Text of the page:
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Manufacturers warn Finance Bill proposals will raise costs, kill jobs

Kenya Association of Manufacturers CEO Anthony Mwangi during the launch of the Responsible Care Kenya Initiative at the Norfolk Hotel on Jully 5, 2023. [David Gichuru, Standard]

Manufacturers have protested at some of the proposals in the Finance Bill, 2024, noting they will make locally made products expensive and uncompetitive in the country and the region.

The companies claimed the taxes imposed by last year’s Finance Act have crippled some of the local industries, whose products have become too expensive to compete with imports.

The Kenya Association of Manufacturers (KAM) has resulted in the importation of some of the products that were being made locally. The affected products include steel and paper due to the Export Investment Promotion Levy. The government has now proposed the expansion of this levy to include imported raw materials used in local manufacturing of paper packaging materials.

"Kenya operates within EAC Common Market, Comesa and now AfCFTA and any fees, levies and duties that are imposed affect Kenyan products and companies only, as domestic taxes,” said KAM Chief Executive Officer Anthony Mwangi.

“Therefore, Kenyan companies and products become uncompetitive, and our market gets flooded with products from other EAC and COMESA countries.”

Jobs at risk

He noted that the country used to be the largest exporter of paper and steel products to EAC, but this is no longer the case due to the taxes imposed last year.

“With mwananchi still recovering from the adverse impact of the fiscal changes imposed in 2023, we strongly believe that the focus as a country must be on supporting the manufacturing industry to reduce the cost of locally produced products and services, to drive job and wealth creation, boost productivity. As a result, it will lower the cost of living for mwananchi and create prosperity for Kenya.”

The sector has plans to grow its contribution to the Gross Domestic Product to 20 per cent by 2030. Last year, its contribution stood at 7.6 per cent, having declined from 7.7 per cent. The trend has been steadily going down over the last decade from over 11 per cent.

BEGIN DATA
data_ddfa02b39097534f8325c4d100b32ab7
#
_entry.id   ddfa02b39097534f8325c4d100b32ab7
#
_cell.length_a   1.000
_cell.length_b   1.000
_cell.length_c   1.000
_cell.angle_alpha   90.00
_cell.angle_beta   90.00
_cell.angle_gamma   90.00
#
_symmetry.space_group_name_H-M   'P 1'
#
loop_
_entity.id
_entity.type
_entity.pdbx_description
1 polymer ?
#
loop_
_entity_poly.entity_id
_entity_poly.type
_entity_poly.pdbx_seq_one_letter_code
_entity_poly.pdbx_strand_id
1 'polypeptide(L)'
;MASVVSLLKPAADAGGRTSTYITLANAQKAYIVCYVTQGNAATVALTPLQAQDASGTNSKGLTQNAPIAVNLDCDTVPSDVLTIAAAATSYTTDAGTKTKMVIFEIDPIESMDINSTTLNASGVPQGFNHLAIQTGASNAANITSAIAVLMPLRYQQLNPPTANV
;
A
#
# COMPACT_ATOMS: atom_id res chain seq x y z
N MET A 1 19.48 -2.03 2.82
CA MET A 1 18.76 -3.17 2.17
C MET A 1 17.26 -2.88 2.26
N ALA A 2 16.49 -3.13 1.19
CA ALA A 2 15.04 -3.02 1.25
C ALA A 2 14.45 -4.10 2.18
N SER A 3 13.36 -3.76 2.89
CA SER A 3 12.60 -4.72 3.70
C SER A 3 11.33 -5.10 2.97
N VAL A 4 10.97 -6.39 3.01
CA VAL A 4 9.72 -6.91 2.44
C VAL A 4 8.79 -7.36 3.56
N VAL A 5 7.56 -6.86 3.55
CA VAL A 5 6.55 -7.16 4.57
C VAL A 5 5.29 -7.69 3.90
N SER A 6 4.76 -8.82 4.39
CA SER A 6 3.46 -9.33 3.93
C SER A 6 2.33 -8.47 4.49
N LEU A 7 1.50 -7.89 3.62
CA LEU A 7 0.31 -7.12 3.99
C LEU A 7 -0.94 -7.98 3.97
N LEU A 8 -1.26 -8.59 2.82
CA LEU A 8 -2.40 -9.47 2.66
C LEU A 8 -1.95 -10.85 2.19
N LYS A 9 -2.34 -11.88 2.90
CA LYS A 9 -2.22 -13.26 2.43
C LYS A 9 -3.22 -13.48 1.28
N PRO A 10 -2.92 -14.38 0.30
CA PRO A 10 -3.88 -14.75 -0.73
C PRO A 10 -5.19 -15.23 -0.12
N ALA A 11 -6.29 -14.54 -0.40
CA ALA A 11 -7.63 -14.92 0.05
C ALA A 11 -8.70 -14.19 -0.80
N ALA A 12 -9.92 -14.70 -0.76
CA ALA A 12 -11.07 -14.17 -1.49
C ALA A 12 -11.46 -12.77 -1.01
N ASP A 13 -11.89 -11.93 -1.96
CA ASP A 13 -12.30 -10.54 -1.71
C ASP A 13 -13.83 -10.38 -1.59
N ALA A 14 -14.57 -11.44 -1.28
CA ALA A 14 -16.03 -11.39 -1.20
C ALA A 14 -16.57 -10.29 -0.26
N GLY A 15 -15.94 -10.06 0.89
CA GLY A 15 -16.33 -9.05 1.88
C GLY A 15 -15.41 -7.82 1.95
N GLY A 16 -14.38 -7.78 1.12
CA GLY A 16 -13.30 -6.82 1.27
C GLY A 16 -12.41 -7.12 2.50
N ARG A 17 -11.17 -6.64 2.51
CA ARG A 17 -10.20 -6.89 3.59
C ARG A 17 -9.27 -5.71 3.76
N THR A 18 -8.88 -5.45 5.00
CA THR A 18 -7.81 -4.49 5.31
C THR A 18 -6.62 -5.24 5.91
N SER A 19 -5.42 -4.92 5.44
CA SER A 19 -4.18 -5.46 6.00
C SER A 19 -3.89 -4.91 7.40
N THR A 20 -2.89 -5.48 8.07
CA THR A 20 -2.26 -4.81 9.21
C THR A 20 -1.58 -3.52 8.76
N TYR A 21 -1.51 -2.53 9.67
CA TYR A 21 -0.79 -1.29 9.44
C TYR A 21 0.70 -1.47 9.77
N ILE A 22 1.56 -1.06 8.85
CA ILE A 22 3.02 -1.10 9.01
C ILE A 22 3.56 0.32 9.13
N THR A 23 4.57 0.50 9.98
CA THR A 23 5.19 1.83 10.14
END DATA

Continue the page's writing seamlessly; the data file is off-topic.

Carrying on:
KAM has warned against the Export Investments Promotion Levy on raw materials used for manufacturing value addition. 

“This levy shall be detrimental to the competitiveness of local industries in both local and export markets through the increased cost of production. It suffices to say that in 2023, this said levy was imposed on industrial raw materials such as kraft paper, steel billets and cement clinkers, ostensibly to support local manufacturing,” said Mwangi, adding that an analysis on the impact of the levy shows damning consequences.

“The impact of EIPL on the paper, steel and cement sectors has had unparalleled negative unintended consequences in those sectors that are crucial to the economy. The cost of construction has since gone up by at least 40 per cent due to this unwarranted policy action.”

The manufacturers warned that the introduction of eco-levy, through which the government aims to promote responsible waste management, could however end up squeezing household budgets and hindering access to essential technology.

KAM said the levy will reverse Kenya’s initiatives to create a circular economy to manage its waste and become a regional recycling hub through the proposed removal of the incentive to increase investments in recycling of waste products. 

“The introduction of eco-levy on selected goods… will automatically lead to a price increase on all plastic packaging materials, batteries, and hygiene products,” said Mwangi.

“For instance, the impact of this proposal will increase the packaging costs by 100 per cent in cases where the cost of the raw material is equal to the proposed levy. For example, bar soap used by mwananchi for washing clothing, utensils and bathing, will increase from Sh170 to approximately Sh270.”

At the same time, aviation industry players warned that some of the proposals could see the sector stagnate. The Bill has proposed the elimination of VAT exemptions on aeroplanes and aviation services.

The Kenya Association of Air Operators also noted that doing away with the exemptions poses significant risk to other sectors like tourism.

The Finance Bill has proposed the removal of VAT exemptions on airplanes with an unladen weight exceeding 2,000kg but not exceeding 15,000kg as well as spacecraft, including satellites and sub-orbital and spacecraft launch vehicles.

Aircraft operations

The hiring, leasing and chartering of aircraft, except helicopters, will also be subjected to a standard VAT rate.

“The revocation of aircraft VAT exemptions will precipitate a significant surge in acquisition costs for airlines and operators. This, in turn, will trigger escalations in air travel and charter services, cargo services, aerial services, unmanned aircraft vehicle (UAV) services, balloon operations, aircraft repair and maintenance and training prices, thereby impeding the sector's growth trajectory in maintaining and developing Kenya’s air transport system,” said KAAO.

“The proposed abolition of VAT exemptions on hiring, leasing, and chartering aircraft poses a significant risk of escalating operational costs. Such a scenario could result in diminished accessibility and affordability of these vital services, impacting sectors reliant on aviation, including tourism, trade, and emergency response.”

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